a "terrorist" threat to the well-being of Americans. At one point
in the build-up to the 1986 bombings, "Libyans" were alleged to
be infiltrating the U.S. via Tijuana to assassinate Reagan and otherwise
wreak havoc on America. Columnist Jack Anderson was exasperated that he
had been used as a conduit for false information, declaring that he had
been "spooked by the spooks." At other times, CIA disinformation
had Libya manufacturing chemical and even nuclear weapons, promoting all
forms of "terrorism" around the world and stirring up trouble
where there was none previously found. Domestically, the Libyan experiment
in social equity greatly disturbed their ex-patrons. Such notions as "The
house to those who live in it" are anathema to a country that has over
five million homeless persons residing in it, as the U.S. does now. The
idea that emancipation from want, ignorance and injustice was to be actually
implemented somewhere is unacceptable to an entity that foments poverty
and dependence everywhere. Libya, a nation of some 4 million people, over
half of whom are under 15 years of age and spread out over 680,000 miles
of Sahara Desert-dominated North Africa, had become a perpetual target for
the bellicose designs of the U.S.-led "New Order."
The Lockerbie Pan Am crash formed the most recent cover for actions against
Libya. Even though all evidence pointed to Syria as being the perpetrator
of the bombing, and a Hollywood movie even made the case against Syria and
Iran, attention shifted to Libya as the culprit when a tiny electronic chip
was "found" by investigators in April 1990, over 16 months after
the calamity. This tiny, thumbnail-sized chip was alleged to be part of
the radio which contained less than a pound of plastic explosive, enough
to scatter the 747 over 845 square miles of Scottish countryside.
It so happened that the U.S. was building its coalition to destroy Iraq
in Desert Storm at the time. Syria was one of the prime components of that
force, joining Egypt, the Gulf States and Saudi Arabia in turning against
their Arab compatriots who had made the mistake of ignoring U.S. wishes
by annexing Kuwait. Iraq and Saddam Hussein were the new targets of opportunity
along with Libya. All was forgiven their new-found ally, Syria.
After "going over" the evidence once again, the investigators
decided to pin the blame for Pan Am 103 on Libya, specifically charging
two Libyan airline employees with involvement in the act. The U.S. and U.K.
further demanded that the two "suspects" be handed over for trial
to them. The Libyan government has refused, suggesting the International
Court of Justice as a fairer tribunal to judge the case. What are termed
"limited sanctions" have been in place against Libya since April
15, 1992, served up by a United Nations Security Council, which is increasingly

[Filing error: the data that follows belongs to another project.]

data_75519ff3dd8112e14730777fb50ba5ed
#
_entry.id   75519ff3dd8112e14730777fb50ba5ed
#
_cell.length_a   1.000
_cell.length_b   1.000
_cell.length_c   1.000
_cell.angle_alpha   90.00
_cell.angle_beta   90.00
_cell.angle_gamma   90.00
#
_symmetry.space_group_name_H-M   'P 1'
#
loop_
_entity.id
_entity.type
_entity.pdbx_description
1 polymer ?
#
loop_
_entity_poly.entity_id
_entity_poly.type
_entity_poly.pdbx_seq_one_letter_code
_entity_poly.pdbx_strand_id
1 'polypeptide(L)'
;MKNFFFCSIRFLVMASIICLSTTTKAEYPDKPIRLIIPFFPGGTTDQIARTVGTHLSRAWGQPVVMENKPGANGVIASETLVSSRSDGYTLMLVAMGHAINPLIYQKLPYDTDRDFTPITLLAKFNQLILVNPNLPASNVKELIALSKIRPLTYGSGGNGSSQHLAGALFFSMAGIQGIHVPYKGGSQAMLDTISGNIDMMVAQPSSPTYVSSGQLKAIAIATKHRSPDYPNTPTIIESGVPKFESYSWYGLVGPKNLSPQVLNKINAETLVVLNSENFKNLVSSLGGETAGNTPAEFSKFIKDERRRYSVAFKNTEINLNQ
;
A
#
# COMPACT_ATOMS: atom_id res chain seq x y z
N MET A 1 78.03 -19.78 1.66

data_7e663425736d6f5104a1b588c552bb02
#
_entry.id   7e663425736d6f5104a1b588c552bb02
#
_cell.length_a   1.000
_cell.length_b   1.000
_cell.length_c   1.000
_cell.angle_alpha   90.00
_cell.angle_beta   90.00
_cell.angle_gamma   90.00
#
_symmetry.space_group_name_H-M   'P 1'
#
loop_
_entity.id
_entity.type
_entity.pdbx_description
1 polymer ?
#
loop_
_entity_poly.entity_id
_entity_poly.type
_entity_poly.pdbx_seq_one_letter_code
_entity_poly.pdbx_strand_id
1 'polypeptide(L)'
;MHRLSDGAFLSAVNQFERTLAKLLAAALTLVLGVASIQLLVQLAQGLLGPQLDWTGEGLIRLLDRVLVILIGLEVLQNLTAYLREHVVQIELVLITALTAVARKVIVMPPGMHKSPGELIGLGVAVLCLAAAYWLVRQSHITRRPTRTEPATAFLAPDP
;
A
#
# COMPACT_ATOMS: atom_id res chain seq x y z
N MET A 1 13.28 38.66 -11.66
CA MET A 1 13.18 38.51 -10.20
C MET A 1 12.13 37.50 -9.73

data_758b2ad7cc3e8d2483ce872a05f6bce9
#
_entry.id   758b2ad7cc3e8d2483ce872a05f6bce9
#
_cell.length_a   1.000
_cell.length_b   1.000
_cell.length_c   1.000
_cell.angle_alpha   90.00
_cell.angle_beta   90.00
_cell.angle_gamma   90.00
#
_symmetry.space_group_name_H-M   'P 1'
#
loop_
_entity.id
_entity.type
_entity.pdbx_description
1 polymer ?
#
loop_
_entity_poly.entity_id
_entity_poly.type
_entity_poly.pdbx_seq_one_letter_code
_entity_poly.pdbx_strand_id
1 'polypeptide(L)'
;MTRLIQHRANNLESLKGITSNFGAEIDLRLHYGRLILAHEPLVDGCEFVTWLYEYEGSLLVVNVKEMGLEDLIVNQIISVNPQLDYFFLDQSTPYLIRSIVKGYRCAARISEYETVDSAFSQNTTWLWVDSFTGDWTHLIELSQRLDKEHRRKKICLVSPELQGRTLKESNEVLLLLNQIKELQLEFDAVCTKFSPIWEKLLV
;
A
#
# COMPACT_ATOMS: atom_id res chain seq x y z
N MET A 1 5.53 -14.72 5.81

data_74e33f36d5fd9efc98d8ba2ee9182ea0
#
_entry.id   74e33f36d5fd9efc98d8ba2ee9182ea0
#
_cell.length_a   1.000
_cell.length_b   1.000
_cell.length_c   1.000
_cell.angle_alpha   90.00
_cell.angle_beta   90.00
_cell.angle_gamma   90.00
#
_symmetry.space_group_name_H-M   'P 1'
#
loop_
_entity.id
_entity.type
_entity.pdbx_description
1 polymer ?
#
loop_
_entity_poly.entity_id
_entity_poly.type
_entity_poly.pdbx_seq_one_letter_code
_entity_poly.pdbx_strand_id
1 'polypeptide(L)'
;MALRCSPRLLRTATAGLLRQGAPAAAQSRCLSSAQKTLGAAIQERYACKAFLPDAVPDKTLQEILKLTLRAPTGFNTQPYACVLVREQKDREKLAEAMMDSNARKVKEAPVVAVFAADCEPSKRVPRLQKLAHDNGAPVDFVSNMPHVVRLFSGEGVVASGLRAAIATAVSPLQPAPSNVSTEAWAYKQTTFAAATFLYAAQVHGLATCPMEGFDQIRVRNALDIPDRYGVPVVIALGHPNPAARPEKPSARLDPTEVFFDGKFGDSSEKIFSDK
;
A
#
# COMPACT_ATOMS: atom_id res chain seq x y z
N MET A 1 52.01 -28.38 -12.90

compliant with U.S. demands. Meanwhile the ongoing terrorism AGAINST Libya
has continued unabated: 158 people perished in the crash of a Libyan airplane
near Tripoli on December 22, 1992. Twenty years earlier, another Libyan
civil airliner was blown out of the air over Egypt by Israeli forces. Continuing
efforts to organize and equip groups inside Libya to overthrow Qaddafi have
met with the usual lack of success. The Libyan people, especially the younger
generation, do not want to return to the pre-Jamahiriya era in which squalor
and misery prevailed. Giant strides in education, housing, medicine and
agriculture have taken place in a county in which the literacy rate has
increased tenfold since the revolution.
The Libyan people are suffering as a result of the "limited" sanctions.
Thousands of people have not been able to travel abroad for medical treatment
of grave illnesses and have died as a result. Hundreds of medical personnel
have been prevented from entering the country. Traffic accidents and deaths
have doubled due to the increase in highway travel caused by the shutdown
in international travel which the sanctions enforced. Over $1 billion has
been lost to Libya in agricultural and livestock production. In all, over
10,000 lives have been needlessly cut short.
According to U.S. policies, the Libyan experiment cannot be allowed to work.
It may influence others to emulate its example, or, more precisely, to set
their own independent course of development. The sanctions weapon, used
"successfully" in Cuba, Iraq and Nicaragua in recent years, is
a relatively "cost-free" method of bringing populations to heel.
The danger of Arabs, Africans and Muslims getting together must be averted
in the calculations of U.S. policy makers. This "danger" will
remain a perpetual target of opportunity until it ceases and desists in
trying to create a just society at home and in supporting struggling people
around the world in their aspirations for self-determination.
Husayn Al-Kurdi, a Senior Editor of News International Press Service,
has written hundreds of articles which have appeared in over 70 publications.
He specializes in themes relating to the liberation of oppressed people.
Al-Kurdi grew up in Libya and currently lives in San Diego.